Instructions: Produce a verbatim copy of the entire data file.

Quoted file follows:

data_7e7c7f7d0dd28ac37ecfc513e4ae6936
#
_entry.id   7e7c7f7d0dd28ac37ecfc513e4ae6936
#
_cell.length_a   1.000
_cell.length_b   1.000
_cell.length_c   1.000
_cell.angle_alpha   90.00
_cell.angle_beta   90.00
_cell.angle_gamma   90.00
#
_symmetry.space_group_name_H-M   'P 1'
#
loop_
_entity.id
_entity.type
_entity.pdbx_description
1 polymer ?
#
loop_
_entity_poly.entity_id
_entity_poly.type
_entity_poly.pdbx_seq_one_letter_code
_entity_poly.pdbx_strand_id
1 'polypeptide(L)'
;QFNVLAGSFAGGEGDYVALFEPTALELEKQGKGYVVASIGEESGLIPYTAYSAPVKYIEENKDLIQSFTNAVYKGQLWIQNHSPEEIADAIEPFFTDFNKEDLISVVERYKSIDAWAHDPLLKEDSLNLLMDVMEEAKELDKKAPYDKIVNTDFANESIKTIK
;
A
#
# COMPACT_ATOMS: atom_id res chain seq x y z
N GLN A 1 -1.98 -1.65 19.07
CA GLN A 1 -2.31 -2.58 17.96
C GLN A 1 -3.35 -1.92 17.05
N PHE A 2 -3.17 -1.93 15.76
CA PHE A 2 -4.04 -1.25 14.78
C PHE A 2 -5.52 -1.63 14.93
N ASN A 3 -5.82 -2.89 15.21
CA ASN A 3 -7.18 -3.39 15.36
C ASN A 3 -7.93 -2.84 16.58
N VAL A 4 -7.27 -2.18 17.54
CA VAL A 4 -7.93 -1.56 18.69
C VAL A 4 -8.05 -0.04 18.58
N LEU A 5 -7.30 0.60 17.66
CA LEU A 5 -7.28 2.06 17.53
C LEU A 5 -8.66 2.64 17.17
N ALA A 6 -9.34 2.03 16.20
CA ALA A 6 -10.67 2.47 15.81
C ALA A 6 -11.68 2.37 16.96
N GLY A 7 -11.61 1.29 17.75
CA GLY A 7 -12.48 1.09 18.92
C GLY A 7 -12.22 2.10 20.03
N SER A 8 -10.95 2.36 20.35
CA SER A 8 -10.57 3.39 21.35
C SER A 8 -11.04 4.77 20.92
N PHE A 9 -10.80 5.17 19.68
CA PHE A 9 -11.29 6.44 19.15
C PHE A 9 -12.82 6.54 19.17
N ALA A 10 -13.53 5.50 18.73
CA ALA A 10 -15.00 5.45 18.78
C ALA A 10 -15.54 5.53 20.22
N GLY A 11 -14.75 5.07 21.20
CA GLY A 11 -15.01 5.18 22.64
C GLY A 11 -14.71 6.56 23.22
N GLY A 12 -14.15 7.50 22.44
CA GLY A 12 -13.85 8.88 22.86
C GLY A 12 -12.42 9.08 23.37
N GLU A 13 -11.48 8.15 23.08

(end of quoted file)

data_7e7c7f7d0dd28ac37ecfc513e4ae6936
#
_entry.id   7e7c7f7d0dd28ac37ecfc513e4ae6936
#
_cell.length_a   1.000
_cell.length_b   1.000
_cell.length_c   1.000
_cell.angle_alpha   90.00
_cell.angle_beta   90.00
_cell.angle_gamma   90.00
#
_symmetry.space_group_name_H-M   'P 1'
#
loop_
_entity.id
_entity.type
_entity.pdbx_description
1 polymer ?
#
loop_
_entity_poly.entity_id
_entity_poly.type
_entity_poly.pdbx_seq_one_letter_code
_entity_poly.pdbx_strand_id
1 'polypeptide(L)'
;QFNVLAGSFAGGEGDYVALFEPTALELEKQGKGYVVASIGEESGLIPYTAYSAPVKYIEENKDLIQSFTNAVYKGQLWIQNHSPEEIADAIEPFFTDFNKEDLISVVERYKSIDAWAHDPLLKEDSLNLLMDVMEEAKELDKKAPYDKIVNTDFANESIKTIK
;
A
#
# COMPACT_ATOMS: atom_id res chain seq x y z
N GLN A 1 -1.98 -1.65 19.07
CA GLN A 1 -2.31 -2.58 17.96
C GLN A 1 -3.35 -1.92 17.05
N PHE A 2 -3.17 -1.93 15.76
CA PHE A 2 -4.04 -1.25 14.78
C PHE A 2 -5.52 -1.63 14.93
N ASN A 3 -5.82 -2.89 15.21
CA ASN A 3 -7.18 -3.39 15.36
C ASN A 3 -7.93 -2.84 16.58
N VAL A 4 -7.27 -2.18 17.54
CA VAL A 4 -7.93 -1.56 18.69
C VAL A 4 -8.05 -0.04 18.58
N LEU A 5 -7.30 0.60 17.66
CA LEU A 5 -7.28 2.06 17.53
C LEU A 5 -8.66 2.64 17.17
N ALA A 6 -9.34 2.03 16.20
CA ALA A 6 -10.67 2.47 15.81
C ALA A 6 -11.68 2.37 16.96
N GLY A 7 -11.61 1.29 17.75
CA GLY A 7 -12.48 1.09 18.92
C GLY A 7 -12.22 2.10 20.03
N SER A 8 -10.95 2.36 20.35
CA SER A 8 -10.57 3.39 21.35
C SER A 8 -11.04 4.77 20.92
N PHE A 9 -10.80 5.17 19.68
CA PHE A 9 -11.29 6.44 19.15
C PHE A 9 -12.82 6.54 19.17
N ALA A 10 -13.53 5.50 18.73
CA ALA A 10 -15.00 5.45 18.78
C ALA A 10 -15.54 5.53 20.22
N GLY A 11 -14.75 5.07 21.20
CA GLY A 11 -15.01 5.18 22.64
C GLY A 11 -14.71 6.56 23.22
N GLY A 12 -14.15 7.50 22.44
CA GLY A 12 -13.85 8.88 22.86
C GLY A 12 -12.42 9.08 23.37
N GLU A 13 -11.48 8.15 23.08